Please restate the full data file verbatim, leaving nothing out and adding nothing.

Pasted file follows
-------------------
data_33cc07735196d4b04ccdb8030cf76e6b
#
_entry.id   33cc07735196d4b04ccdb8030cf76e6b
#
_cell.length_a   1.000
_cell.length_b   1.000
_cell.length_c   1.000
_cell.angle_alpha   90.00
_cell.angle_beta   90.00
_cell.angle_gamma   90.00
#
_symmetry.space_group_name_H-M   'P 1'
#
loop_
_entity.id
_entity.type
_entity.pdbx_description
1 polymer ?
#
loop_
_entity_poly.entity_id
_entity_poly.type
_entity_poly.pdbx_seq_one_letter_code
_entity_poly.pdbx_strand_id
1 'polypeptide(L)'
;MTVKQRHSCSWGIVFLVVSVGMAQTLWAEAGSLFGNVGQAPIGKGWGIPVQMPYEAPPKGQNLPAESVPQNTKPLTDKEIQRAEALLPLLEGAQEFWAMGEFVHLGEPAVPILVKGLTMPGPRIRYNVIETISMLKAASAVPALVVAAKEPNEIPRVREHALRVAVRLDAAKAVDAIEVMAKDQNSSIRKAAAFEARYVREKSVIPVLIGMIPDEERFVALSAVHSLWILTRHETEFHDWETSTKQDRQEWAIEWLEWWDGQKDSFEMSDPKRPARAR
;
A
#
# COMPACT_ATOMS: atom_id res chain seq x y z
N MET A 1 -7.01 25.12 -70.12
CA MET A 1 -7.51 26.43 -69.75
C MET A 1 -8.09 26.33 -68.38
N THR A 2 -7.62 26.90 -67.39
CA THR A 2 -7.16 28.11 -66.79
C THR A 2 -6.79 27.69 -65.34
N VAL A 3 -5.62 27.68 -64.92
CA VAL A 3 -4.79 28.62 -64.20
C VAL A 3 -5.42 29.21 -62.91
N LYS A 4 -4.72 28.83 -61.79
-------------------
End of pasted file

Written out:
data_33cc07735196d4b04ccdb8030cf76e6b
#
_entry.id   33cc07735196d4b04ccdb8030cf76e6b
#
_cell.length_a   1.000
_cell.length_b   1.000
_cell.length_c   1.000
_cell.angle_alpha   90.00
_cell.angle_beta   90.00
_cell.angle_gamma   90.00
#
_symmetry.space_group_name_H-M   'P 1'
#
loop_
_entity.id
_entity.type
_entity.pdbx_description
1 polymer ?
#
loop_
_entity_poly.entity_id
_entity_poly.type
_entity_poly.pdbx_seq_one_letter_code
_entity_poly.pdbx_strand_id
1 'polypeptide(L)'
;MTVKQRHSCSWGIVFLVVSVGMAQTLWAEAGSLFGNVGQAPIGKGWGIPVQMPYEAPPKGQNLPAESVPQNTKPLTDKEIQRAEALLPLLEGAQEFWAMGEFVHLGEPAVPILVKGLTMPGPRIRYNVIETISMLKAASAVPALVVAAKEPNEIPRVREHALRVAVRLDAAKAVDAIEVMAKDQNSSIRKAAAFEARYVREKSVIPVLIGMIPDEERFVALSAVHSLWILTRHETEFHDWETSTKQDRQEWAIEWLEWWDGQKDSFEMSDPKRPARAR
;
A
#
# COMPACT_ATOMS: atom_id res chain seq x y z
N MET A 1 -7.01 25.12 -70.12
CA MET A 1 -7.51 26.43 -69.75
C MET A 1 -8.09 26.33 -68.38
N THR A 2 -7.62 26.90 -67.39
CA THR A 2 -7.16 28.11 -66.79
C THR A 2 -6.79 27.69 -65.34
N VAL A 3 -5.62 27.68 -64.92
CA VAL A 3 -4.79 28.62 -64.20
C VAL A 3 -5.42 29.21 -62.91
N LYS A 4 -4.72 28.83 -61.79